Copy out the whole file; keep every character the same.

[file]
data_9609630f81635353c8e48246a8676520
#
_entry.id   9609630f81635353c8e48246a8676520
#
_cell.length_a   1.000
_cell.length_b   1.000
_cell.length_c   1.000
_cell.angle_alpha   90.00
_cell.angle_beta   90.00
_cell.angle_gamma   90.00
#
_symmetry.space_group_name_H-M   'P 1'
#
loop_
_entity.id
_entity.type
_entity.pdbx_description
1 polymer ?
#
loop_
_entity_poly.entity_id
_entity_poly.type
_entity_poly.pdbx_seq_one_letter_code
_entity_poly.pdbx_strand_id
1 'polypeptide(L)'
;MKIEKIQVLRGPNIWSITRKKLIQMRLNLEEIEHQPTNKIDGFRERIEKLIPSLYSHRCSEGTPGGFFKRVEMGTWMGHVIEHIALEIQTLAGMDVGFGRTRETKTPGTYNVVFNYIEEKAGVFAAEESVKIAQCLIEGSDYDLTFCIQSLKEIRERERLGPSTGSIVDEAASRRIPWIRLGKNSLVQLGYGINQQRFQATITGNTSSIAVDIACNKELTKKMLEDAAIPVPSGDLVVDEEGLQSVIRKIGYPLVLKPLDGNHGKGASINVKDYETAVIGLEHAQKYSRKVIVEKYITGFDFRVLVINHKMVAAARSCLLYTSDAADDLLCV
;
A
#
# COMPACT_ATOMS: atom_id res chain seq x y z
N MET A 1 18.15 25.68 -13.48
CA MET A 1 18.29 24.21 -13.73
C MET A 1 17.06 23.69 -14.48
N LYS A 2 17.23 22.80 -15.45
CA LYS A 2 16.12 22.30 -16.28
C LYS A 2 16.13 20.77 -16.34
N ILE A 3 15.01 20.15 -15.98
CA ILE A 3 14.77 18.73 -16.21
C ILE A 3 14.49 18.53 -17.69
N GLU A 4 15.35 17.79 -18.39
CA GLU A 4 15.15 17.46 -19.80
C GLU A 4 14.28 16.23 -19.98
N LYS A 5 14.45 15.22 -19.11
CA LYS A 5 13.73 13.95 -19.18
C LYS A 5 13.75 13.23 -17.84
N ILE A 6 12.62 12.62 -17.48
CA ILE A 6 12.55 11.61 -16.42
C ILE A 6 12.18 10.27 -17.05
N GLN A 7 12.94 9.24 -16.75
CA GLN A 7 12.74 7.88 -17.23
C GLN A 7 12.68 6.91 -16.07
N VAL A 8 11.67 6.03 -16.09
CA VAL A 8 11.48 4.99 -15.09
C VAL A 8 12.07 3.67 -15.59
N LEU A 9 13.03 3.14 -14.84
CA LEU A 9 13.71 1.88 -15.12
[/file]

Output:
data_9609630f81635353c8e48246a8676520
#
_entry.id   9609630f81635353c8e48246a8676520
#
_cell.length_a   1.000
_cell.length_b   1.000
_cell.length_c   1.000
_cell.angle_alpha   90.00
_cell.angle_beta   90.00
_cell.angle_gamma   90.00
#
_symmetry.space_group_name_H-M   'P 1'
#
loop_
_entity.id
_entity.type
_entity.pdbx_description
1 polymer ?
#
loop_
_entity_poly.entity_id
_entity_poly.type
_entity_poly.pdbx_seq_one_letter_code
_entity_poly.pdbx_strand_id
1 'polypeptide(L)'
;MKIEKIQVLRGPNIWSITRKKLIQMRLNLEEIEHQPTNKIDGFRERIEKLIPSLYSHRCSEGTPGGFFKRVEMGTWMGHVIEHIALEIQTLAGMDVGFGRTRETKTPGTYNVVFNYIEEKAGVFAAEESVKIAQCLIEGSDYDLTFCIQSLKEIRERERLGPSTGSIVDEAASRRIPWIRLGKNSLVQLGYGINQQRFQATITGNTSSIAVDIACNKELTKKMLEDAAIPVPSGDLVVDEEGLQSVIRKIGYPLVLKPLDGNHGKGASINVKDYETAVIGLEHAQKYSRKVIVEKYITGFDFRVLVINHKMVAAARSCLLYTSDAADDLLCV
;
A
#
# COMPACT_ATOMS: atom_id res chain seq x y z
N MET A 1 18.15 25.68 -13.48
CA MET A 1 18.29 24.21 -13.73
C MET A 1 17.06 23.69 -14.48
N LYS A 2 17.23 22.80 -15.45
CA LYS A 2 16.12 22.30 -16.28
C LYS A 2 16.13 20.77 -16.34
N ILE A 3 15.01 20.15 -15.98
CA ILE A 3 14.77 18.73 -16.21
C ILE A 3 14.49 18.53 -17.69
N GLU A 4 15.35 17.79 -18.39
CA GLU A 4 15.15 17.46 -19.80
C GLU A 4 14.28 16.23 -19.98
N LYS A 5 14.45 15.22 -19.11
CA LYS A 5 13.73 13.95 -19.18
C LYS A 5 13.75 13.23 -17.84
N ILE A 6 12.62 12.62 -17.48
CA ILE A 6 12.55 11.61 -16.42
C ILE A 6 12.18 10.27 -17.05
N GLN A 7 12.94 9.24 -16.75
CA GLN A 7 12.74 7.88 -17.23
C GLN A 7 12.68 6.91 -16.07
N VAL A 8 11.67 6.03 -16.09
CA VAL A 8 11.48 4.99 -15.09
C VAL A 8 12.07 3.67 -15.59
N LEU A 9 13.03 3.14 -14.84
CA LEU A 9 13.71 1.88 -15.12